Haldane then examines autosomal locus in inbreeding diploids with the following frequency table:

AA frequency: pn2+fpnqn

Aa frequency: 2(1-k)(1-f)pnqn

aa frequency: (1-K)(fpnqn+qn2)

Here the deaths of heterozygotes can be ignored if the organisms employ full inbreeding and the cost is similar to that of in the first group of organisms. If there is partial inbreeding then the cost is slightly less than the first group and the breeding coefficient f is introduced where f>0. The cost is not significantly reduced unless A is recessive.

After this Haldane looks sex-linked characteristics in diploids. The frequency and fitness table produced is:

AA frequency: pn2 fitness: 1

Aa frequency: pnqn fitness: 1-k

aa frequency: qn2 fitness: 1-K

A frequency: pn fitness: 1

a frequency: qn fitness: 1-l

For this group Haldane calculates the death rate over all generations to carry a cost of 10-40 times the population of a generation where 20 is typical.

Lastly Haldane examines the cost to heterozygotes.According to Haldane's calculations the cost to heterozygotes is small and therefore little fixation can occur.


Haldane then concludes that the rate of change, for adapting a previously harmful gene to survive, over 300 generations is reasonable because if change occurred over too few generations this would render the gene unstable and the population would languish and collapse.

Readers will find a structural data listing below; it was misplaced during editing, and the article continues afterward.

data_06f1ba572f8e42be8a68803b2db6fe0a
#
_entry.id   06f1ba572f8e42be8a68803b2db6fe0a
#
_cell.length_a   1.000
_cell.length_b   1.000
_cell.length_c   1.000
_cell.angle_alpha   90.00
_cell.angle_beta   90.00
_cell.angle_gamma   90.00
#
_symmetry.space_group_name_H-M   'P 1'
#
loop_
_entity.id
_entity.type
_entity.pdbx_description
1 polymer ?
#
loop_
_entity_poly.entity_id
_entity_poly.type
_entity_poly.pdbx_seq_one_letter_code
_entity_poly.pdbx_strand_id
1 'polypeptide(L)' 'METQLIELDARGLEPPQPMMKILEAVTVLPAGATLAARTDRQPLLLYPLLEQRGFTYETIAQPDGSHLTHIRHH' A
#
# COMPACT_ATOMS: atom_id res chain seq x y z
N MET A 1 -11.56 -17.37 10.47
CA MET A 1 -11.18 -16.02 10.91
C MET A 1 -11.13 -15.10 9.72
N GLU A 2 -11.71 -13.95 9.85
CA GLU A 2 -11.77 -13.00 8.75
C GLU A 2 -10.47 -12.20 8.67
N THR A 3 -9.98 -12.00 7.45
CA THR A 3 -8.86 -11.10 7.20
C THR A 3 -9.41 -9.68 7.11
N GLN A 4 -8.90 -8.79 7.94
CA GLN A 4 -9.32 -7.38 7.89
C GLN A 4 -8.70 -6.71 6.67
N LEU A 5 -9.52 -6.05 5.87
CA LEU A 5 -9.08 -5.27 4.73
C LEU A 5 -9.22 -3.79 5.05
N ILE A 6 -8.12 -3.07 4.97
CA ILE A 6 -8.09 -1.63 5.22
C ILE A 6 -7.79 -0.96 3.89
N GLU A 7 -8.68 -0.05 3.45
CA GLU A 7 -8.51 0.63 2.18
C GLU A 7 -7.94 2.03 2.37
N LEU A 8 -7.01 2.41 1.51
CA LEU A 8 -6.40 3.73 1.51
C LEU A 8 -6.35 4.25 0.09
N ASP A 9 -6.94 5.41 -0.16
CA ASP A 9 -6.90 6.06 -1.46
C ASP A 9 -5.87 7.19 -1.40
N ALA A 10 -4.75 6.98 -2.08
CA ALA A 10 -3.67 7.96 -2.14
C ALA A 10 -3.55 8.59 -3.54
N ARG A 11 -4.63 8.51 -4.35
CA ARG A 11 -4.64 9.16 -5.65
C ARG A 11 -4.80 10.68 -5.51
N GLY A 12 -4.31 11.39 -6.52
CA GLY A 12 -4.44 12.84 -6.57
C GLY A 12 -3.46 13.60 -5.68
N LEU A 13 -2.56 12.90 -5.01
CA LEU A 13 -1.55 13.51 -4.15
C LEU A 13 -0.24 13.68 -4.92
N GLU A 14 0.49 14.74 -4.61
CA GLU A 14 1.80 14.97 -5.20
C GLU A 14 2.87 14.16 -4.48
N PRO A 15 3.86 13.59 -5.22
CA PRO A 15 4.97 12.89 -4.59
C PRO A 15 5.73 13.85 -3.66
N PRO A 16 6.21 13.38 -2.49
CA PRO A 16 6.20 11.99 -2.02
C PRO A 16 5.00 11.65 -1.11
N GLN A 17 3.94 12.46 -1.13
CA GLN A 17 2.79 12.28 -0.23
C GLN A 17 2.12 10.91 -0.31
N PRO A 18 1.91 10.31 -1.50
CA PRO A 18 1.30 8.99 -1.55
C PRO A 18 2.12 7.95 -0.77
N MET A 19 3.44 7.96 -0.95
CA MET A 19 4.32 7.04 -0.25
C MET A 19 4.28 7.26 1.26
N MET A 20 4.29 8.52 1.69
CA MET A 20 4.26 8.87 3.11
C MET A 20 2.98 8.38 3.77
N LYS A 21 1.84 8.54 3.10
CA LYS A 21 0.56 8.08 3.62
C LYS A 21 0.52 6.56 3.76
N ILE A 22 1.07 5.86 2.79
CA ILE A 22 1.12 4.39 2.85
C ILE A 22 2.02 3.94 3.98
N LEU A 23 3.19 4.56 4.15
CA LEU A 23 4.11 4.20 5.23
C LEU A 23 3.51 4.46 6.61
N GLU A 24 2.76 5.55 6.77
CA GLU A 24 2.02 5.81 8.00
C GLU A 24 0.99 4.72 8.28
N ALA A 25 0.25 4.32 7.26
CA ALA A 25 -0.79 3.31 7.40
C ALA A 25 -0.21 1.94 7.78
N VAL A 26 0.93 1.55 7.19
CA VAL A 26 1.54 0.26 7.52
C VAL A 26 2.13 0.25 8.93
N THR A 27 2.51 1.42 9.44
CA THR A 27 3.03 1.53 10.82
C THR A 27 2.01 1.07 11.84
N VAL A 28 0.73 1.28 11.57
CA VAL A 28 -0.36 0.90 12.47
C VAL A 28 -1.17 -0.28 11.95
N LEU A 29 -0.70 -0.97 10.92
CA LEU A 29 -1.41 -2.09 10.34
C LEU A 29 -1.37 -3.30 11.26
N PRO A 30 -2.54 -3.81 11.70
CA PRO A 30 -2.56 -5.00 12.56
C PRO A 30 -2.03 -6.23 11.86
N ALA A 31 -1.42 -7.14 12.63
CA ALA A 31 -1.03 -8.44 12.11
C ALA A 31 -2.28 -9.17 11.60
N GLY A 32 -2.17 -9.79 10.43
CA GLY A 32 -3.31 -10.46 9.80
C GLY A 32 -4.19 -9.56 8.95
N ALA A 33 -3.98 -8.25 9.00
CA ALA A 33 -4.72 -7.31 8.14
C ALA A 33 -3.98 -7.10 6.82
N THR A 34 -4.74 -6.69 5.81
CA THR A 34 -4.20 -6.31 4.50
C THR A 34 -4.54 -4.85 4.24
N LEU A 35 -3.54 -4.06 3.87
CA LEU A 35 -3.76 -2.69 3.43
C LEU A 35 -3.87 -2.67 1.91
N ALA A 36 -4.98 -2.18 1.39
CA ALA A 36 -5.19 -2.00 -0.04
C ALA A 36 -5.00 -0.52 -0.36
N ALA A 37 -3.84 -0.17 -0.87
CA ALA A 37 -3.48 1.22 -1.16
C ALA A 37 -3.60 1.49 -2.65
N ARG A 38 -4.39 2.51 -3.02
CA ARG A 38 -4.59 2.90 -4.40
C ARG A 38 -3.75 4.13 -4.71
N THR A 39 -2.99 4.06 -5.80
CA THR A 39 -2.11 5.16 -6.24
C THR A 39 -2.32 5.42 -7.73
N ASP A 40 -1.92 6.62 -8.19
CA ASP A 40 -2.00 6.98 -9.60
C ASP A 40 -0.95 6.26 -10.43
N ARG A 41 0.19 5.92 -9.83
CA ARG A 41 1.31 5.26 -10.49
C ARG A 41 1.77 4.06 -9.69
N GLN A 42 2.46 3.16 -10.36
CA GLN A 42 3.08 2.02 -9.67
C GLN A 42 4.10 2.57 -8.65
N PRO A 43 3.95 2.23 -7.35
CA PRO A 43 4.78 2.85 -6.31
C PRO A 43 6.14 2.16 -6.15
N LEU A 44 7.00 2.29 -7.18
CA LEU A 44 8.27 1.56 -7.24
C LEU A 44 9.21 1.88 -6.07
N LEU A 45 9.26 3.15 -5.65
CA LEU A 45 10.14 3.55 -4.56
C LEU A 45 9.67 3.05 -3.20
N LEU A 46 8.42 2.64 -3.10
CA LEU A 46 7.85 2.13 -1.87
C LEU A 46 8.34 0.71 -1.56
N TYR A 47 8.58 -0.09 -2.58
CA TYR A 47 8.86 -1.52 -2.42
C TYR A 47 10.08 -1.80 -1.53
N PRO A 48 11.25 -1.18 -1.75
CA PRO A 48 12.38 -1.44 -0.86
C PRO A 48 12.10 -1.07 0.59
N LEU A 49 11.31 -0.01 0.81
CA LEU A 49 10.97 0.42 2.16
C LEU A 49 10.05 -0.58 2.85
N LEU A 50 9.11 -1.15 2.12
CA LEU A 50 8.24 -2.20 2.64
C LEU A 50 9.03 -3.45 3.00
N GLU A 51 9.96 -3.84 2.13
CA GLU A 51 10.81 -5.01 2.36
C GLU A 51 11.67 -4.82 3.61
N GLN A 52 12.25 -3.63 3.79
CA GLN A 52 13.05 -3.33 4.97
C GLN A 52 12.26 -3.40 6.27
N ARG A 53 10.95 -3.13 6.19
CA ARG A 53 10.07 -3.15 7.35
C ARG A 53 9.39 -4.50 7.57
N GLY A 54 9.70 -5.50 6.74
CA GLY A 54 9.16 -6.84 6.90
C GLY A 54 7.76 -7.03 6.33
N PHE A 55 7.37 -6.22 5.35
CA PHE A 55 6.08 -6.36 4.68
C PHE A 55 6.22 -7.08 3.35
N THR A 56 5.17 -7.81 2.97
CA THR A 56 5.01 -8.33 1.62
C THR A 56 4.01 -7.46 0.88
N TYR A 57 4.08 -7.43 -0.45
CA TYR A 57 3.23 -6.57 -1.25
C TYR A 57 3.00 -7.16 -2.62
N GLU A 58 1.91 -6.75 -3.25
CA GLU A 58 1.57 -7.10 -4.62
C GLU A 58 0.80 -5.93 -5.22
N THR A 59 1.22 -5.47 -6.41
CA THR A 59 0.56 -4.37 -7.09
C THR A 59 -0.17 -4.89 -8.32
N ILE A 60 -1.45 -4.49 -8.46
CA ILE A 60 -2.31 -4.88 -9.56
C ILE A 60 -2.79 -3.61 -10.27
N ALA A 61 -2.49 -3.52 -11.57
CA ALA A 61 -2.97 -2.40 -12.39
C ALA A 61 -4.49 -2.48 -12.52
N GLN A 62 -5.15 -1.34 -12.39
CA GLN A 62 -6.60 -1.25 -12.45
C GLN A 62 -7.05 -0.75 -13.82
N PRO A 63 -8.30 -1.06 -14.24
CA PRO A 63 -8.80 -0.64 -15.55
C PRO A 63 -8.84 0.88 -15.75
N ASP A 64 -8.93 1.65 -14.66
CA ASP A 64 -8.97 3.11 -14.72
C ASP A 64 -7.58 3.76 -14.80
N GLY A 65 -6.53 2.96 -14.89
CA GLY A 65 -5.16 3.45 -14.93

Interestingly, Haldane makes the assertion that multiple mutations would take the same amount to fix simultaneously as if they were fixed in sequence. Literally, Haldane claims that three mutations being selected for will take three times as long.

Can this slowness be avoided by selecting several genes at a time? I doubt it, for the following reason. Consider clonally reproducing bacteria, in which a number of disadvantageous genes are present, kept in being by mutation, each with frequencies of the order of 10-4. They become slightly advantageous through a change of environment or residual genotype. Among 1012 bacteria there might be one which possessed three such mutants. But since the cost of selection is proportional to the negative logarithm of the initial frequency the mean cost of selecting its descendants would be the same as that of selection for the three mutants in series, though the process might be quicker. The same argument applies to mutants linked by an inversion. Once several favourable mutants are so linked the inversion may be quickly selected. But the rarity of inversions containing several rare and favourable mutants will leave the cost unaltered. (Haldane, 1957, p. 522)